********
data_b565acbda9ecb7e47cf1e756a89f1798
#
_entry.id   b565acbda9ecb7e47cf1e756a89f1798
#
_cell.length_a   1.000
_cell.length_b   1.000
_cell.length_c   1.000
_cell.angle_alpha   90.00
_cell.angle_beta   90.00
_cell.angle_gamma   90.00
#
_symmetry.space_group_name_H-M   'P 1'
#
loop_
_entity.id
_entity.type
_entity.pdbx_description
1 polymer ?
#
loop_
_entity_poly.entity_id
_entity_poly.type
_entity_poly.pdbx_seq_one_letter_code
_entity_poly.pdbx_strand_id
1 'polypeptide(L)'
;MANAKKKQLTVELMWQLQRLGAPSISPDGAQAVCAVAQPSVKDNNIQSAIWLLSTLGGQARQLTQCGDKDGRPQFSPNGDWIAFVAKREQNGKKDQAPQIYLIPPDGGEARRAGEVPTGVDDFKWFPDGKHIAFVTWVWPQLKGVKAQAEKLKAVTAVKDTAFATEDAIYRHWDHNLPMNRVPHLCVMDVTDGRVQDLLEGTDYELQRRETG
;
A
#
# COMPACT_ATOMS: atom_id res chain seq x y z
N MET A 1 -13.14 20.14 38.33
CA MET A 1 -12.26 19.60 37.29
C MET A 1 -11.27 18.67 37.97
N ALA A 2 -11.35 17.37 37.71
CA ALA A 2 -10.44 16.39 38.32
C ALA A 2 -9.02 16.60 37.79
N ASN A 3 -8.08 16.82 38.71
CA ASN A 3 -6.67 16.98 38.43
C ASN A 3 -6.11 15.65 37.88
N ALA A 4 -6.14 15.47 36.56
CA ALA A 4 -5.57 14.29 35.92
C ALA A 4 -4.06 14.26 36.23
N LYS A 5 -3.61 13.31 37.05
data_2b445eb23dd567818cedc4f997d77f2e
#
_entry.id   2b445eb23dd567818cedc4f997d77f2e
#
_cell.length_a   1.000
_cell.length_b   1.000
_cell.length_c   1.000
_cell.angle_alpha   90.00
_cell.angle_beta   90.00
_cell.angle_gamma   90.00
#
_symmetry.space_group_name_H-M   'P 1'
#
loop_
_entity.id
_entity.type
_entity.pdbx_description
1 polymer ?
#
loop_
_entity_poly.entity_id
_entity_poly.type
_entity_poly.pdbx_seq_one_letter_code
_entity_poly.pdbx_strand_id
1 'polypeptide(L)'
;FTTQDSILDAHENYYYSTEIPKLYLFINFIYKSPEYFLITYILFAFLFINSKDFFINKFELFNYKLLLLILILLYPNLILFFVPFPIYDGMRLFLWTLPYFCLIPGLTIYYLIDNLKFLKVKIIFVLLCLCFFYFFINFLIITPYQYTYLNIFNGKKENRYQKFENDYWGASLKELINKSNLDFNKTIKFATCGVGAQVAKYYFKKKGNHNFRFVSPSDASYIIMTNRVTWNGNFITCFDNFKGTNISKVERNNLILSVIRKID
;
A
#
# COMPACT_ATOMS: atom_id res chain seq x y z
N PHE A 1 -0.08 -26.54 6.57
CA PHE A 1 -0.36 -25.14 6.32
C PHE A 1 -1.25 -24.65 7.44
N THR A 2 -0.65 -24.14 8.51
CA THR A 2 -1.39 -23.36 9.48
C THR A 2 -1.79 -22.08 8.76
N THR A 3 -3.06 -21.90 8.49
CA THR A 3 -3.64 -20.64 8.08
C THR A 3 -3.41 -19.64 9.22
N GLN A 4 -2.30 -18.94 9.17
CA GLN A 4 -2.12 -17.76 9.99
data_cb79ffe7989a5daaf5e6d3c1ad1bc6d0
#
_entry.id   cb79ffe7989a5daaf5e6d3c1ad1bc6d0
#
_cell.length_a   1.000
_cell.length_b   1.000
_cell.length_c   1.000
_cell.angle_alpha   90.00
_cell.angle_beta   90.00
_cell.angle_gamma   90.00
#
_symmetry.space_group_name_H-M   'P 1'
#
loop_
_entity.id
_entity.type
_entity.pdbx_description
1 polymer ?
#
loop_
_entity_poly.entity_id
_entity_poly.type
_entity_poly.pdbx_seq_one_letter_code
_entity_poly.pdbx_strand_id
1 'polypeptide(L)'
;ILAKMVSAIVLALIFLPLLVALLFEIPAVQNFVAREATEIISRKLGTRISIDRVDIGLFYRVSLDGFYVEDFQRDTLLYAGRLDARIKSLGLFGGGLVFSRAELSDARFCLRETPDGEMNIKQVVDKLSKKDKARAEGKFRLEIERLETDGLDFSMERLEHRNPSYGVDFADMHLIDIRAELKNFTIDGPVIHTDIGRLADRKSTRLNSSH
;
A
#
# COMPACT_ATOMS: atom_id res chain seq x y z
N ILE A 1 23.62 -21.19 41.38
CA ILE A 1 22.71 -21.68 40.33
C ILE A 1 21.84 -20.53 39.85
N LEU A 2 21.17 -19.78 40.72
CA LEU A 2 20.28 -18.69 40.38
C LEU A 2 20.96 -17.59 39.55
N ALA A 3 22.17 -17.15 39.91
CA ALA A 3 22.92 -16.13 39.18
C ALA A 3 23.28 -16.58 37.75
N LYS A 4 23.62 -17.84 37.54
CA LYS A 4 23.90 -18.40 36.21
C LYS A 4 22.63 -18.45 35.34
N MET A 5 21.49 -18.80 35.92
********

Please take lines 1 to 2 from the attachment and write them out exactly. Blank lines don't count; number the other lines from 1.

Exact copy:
data_b565acbda9ecb7e47cf1e756a89f1798
#